October 16, 2020 

Pac-12 announces 22-game conference schedule for women’s basketball

How a conference-heavy season won the day

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Las Vegas, Nev.—Aari McDonald (2) and Sam Thomas (14) of Arizona Women’s Basketball and Jazlen Green (10) of California Women’s Basketball in a quarterfinal game at the 2020 Pac-12 Women’s Basketball Tournament on March 6, 2020. Photo by Evan Brown, courtesy of Arizona Athletics.

Regular practice began on Wednesday, but Pac-12 coaches and players have remained in limbo about what kind of schedule they might play. That became a bit clearer on Thursday as the conference announced that women’s basketball would play 22 conference games in the 2020-21 season. That is an increase from 18 conference games played during most seasons.

Throughout the pandemic, the conference has repeated the mantra that decisions regarding sports would be made with the “health, safety and well-being” of the student-athletes as the central guide. With the 12 schools committing to daily testing of all student-athletes, one idea was that having more conference games would be safer since the testing protocols were a known quantity. Playing against programs with fewer resources was a concern since their testing protocols might not match those adopted by the Pac-12.

Some coaches also liked the idea of a 22 game schedule for other reasons.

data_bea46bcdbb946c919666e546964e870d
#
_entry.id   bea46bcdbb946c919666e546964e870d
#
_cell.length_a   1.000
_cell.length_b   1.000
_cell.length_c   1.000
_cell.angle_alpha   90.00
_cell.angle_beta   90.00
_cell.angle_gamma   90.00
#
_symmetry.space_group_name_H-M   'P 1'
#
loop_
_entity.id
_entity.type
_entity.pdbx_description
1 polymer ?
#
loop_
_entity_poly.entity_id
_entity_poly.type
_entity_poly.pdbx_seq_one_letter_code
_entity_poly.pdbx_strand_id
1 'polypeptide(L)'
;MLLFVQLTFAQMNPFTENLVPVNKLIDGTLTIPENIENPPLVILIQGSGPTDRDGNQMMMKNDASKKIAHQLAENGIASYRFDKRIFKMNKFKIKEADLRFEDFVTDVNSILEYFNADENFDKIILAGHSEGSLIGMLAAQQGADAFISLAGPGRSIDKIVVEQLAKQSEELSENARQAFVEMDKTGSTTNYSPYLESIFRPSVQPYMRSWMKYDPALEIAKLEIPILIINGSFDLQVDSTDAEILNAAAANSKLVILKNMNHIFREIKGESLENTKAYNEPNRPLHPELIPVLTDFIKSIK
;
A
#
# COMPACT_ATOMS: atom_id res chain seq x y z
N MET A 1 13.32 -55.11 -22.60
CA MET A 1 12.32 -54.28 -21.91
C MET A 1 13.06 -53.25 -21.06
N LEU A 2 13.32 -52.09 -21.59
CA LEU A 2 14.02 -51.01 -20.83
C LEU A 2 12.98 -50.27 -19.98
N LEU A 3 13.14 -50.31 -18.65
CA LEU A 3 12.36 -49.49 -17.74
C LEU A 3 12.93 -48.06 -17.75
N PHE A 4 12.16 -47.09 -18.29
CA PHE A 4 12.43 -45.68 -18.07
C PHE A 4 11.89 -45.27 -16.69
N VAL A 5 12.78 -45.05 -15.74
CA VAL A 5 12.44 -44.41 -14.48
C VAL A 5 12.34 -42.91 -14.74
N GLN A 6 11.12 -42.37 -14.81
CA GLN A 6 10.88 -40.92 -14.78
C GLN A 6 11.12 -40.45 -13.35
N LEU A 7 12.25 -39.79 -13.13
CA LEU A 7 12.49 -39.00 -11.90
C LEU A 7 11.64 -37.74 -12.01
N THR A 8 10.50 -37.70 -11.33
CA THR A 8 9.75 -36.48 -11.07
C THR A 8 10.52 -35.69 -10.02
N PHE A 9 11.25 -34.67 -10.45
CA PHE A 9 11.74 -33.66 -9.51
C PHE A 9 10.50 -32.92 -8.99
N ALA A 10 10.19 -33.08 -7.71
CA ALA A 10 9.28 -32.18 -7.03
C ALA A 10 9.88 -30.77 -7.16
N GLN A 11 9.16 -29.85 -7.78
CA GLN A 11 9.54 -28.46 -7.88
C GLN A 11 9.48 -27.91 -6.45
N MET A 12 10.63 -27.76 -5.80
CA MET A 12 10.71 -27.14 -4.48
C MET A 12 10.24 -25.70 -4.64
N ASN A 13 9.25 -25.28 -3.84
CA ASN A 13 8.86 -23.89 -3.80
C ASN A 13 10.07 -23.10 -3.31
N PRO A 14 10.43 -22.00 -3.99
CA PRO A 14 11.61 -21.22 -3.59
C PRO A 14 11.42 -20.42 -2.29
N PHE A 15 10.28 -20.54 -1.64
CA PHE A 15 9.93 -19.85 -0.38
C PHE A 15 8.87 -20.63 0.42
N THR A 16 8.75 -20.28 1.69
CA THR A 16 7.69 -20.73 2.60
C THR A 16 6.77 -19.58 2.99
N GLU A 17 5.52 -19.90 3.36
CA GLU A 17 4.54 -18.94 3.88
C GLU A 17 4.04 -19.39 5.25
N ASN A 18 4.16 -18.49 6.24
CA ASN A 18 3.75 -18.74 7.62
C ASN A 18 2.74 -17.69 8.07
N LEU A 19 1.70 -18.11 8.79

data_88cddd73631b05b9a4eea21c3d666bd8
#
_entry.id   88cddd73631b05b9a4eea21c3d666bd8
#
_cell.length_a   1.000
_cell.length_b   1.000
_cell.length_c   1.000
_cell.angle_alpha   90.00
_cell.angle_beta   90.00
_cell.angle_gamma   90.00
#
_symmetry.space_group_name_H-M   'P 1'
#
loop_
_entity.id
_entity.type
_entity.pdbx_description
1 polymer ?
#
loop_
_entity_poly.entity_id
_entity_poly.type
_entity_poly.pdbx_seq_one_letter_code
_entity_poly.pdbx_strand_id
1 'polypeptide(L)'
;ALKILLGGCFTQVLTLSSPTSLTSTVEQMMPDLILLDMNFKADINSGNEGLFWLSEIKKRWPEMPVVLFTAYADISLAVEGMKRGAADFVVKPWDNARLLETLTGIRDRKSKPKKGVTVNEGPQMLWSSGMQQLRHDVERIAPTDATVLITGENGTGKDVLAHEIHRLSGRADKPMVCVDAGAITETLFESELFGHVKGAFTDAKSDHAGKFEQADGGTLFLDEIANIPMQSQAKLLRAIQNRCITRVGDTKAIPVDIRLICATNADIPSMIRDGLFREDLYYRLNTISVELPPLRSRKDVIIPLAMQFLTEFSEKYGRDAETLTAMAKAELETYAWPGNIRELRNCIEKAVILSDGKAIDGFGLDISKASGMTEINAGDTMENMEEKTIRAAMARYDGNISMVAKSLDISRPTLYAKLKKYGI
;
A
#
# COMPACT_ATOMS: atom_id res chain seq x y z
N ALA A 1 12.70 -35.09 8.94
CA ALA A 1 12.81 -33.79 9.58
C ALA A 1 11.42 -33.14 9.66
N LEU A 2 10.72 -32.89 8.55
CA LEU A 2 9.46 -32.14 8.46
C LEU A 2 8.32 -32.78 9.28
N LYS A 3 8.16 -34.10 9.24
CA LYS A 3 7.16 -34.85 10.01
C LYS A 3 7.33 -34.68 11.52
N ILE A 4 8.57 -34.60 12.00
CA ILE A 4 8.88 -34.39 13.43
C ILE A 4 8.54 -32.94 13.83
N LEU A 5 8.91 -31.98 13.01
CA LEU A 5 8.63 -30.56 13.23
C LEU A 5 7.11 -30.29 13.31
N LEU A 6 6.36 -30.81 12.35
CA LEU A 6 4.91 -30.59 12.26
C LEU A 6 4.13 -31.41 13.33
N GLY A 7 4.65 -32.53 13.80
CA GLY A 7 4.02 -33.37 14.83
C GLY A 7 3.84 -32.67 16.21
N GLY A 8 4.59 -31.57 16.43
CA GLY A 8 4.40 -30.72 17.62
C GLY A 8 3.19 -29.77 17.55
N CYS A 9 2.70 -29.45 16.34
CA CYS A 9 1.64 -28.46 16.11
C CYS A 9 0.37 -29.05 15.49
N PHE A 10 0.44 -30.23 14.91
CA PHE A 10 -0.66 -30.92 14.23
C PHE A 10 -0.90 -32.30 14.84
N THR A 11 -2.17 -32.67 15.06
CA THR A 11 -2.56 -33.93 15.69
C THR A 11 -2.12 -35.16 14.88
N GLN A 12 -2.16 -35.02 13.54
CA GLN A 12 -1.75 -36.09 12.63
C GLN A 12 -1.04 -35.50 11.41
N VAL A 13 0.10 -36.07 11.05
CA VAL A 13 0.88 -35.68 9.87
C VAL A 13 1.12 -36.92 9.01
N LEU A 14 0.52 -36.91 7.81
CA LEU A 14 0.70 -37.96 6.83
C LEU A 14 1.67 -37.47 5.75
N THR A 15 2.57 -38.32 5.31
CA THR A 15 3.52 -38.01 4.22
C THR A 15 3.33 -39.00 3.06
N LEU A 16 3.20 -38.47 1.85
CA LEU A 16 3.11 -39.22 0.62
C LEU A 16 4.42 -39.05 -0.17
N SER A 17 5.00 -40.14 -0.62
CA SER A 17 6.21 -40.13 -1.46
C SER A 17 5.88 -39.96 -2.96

“I’ve already been on record as saying I’m for the 22-game Pac-12 schedule,” Oregon head coach Kelly Graves said at the end of September. “I love the double round-robin and even if it was not a COVID year, I would I still want a 22-game schedule. I think that’s fair. I love it. We play in a great conference.”

Others had argued that a 20-game schedule that mirrored the men’s slate and allowed the two teams to travel together would be the safer route. In that case, avoiding commercial air travel was the key component. With the two teams traveling together, the women’s teams at many schools would be able to take advantage of the charter flights that the men’s teams often use.

“I’m probably more for the 20 games,” Arizona head coach Adia Barnes said in late September. “The 20 games, trying to mirror the men—play on the same weekend, travel—then we’re chartering. It’s just the safest situation for the players.”

In the end, the argument for more conference games won the day. This will cut the number of non-conference games to as few as one game and one multi-team event.

The NCAA will allow women’s basketball teams to play 23 games plus one multi-team event or 25 games with no multi-team events this season. No exhibitions or scrimmages are allowed.

It remains to be seen whether limiting almost the entire season to conference games will be the safer route. As has been the case since voluntary workouts were allowed, different programs are following different guidelines even within the conference and sometimes within the same state.

While the teams will all be testing daily, several Pac-12 teams tweeted out photos and videos of indoor practices without masks on Wednesday and Thursday. Other programs have made a point of wearing masks in practice.

The Pac-12 has also announced that players’ families will be allowed to attend football games this fall, although most sports fans will be kept out of Pac-12 venues until at least 2021. Whether the families of basketball players will be allowed to attend games in November and December has not been announced yet.

Written by Kim Doss

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